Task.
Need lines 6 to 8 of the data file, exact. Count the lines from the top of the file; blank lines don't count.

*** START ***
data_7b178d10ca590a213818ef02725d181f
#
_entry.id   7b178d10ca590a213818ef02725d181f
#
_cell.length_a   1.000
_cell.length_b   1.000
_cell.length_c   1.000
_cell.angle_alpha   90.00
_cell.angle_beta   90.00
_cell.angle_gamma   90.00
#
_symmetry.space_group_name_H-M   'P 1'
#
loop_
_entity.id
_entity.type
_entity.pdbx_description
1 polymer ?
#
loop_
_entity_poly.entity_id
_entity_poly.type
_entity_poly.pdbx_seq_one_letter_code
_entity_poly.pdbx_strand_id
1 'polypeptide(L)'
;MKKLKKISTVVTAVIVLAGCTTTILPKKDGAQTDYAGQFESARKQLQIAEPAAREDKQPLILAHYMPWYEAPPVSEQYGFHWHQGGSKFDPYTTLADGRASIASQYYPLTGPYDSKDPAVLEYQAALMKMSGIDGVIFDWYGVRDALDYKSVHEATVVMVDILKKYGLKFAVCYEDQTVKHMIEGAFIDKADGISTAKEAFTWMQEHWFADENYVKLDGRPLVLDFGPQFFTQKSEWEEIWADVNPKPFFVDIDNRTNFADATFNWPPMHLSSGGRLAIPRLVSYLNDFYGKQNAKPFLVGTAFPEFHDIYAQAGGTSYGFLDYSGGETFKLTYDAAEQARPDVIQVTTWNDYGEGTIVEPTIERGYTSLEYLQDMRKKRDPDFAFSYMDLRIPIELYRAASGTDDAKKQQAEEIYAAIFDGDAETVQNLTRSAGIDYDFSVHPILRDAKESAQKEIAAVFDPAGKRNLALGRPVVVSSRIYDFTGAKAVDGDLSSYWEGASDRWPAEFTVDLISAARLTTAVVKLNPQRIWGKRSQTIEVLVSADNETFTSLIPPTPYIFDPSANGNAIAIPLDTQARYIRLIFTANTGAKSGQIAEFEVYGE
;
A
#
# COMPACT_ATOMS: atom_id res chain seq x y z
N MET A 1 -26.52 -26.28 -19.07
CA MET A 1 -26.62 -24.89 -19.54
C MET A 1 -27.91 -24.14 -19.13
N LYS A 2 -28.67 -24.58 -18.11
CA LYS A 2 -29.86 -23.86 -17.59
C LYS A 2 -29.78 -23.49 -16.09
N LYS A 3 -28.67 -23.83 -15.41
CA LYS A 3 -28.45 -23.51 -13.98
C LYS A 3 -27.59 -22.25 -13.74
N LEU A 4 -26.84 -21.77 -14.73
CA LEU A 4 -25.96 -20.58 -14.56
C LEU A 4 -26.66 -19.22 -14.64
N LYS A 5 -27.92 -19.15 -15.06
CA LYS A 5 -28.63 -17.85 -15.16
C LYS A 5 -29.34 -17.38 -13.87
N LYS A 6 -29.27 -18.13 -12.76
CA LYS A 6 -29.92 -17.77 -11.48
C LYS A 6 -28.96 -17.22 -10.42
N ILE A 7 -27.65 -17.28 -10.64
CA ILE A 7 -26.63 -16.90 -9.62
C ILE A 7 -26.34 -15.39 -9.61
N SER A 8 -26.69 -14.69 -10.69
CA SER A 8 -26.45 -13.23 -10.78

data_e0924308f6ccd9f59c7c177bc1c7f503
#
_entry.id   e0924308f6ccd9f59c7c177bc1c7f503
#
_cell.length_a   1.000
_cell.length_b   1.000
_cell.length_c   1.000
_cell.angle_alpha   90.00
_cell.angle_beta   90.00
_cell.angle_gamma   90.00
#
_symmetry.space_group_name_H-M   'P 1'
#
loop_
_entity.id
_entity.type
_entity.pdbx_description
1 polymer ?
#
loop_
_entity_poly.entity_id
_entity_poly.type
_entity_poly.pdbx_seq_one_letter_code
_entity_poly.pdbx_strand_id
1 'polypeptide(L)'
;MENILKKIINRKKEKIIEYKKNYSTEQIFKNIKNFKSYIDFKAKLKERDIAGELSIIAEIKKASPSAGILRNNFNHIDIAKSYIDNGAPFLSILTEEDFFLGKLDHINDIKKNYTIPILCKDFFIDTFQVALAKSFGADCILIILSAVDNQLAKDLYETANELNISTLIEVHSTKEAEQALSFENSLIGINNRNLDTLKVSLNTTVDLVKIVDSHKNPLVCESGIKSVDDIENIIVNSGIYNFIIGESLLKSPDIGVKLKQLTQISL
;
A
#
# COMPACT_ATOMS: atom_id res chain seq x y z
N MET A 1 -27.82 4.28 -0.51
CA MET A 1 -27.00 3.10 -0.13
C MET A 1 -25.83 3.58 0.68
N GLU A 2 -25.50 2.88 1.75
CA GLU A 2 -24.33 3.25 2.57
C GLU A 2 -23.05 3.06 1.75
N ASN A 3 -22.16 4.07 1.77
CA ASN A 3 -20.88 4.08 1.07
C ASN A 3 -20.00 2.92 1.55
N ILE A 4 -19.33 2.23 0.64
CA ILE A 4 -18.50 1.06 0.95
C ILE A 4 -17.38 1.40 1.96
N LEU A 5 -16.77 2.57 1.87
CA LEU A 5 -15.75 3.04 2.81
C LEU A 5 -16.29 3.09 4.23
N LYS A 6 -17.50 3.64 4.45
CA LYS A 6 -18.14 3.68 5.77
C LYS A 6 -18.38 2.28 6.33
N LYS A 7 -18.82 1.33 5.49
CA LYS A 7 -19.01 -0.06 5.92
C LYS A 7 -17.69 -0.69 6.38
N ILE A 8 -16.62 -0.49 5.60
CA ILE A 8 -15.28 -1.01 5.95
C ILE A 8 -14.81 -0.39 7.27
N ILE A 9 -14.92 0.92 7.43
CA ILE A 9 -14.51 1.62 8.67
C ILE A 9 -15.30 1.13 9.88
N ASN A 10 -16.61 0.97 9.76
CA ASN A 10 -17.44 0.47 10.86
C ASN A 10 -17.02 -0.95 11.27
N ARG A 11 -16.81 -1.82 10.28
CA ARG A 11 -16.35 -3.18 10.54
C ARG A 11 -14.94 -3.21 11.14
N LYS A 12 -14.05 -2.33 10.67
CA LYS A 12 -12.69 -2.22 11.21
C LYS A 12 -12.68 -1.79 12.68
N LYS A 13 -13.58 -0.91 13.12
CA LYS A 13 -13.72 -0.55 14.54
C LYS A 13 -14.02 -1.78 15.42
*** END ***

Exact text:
_cell.length_b   1.000
_cell.length_c   1.000
_cell.angle_alpha   90.00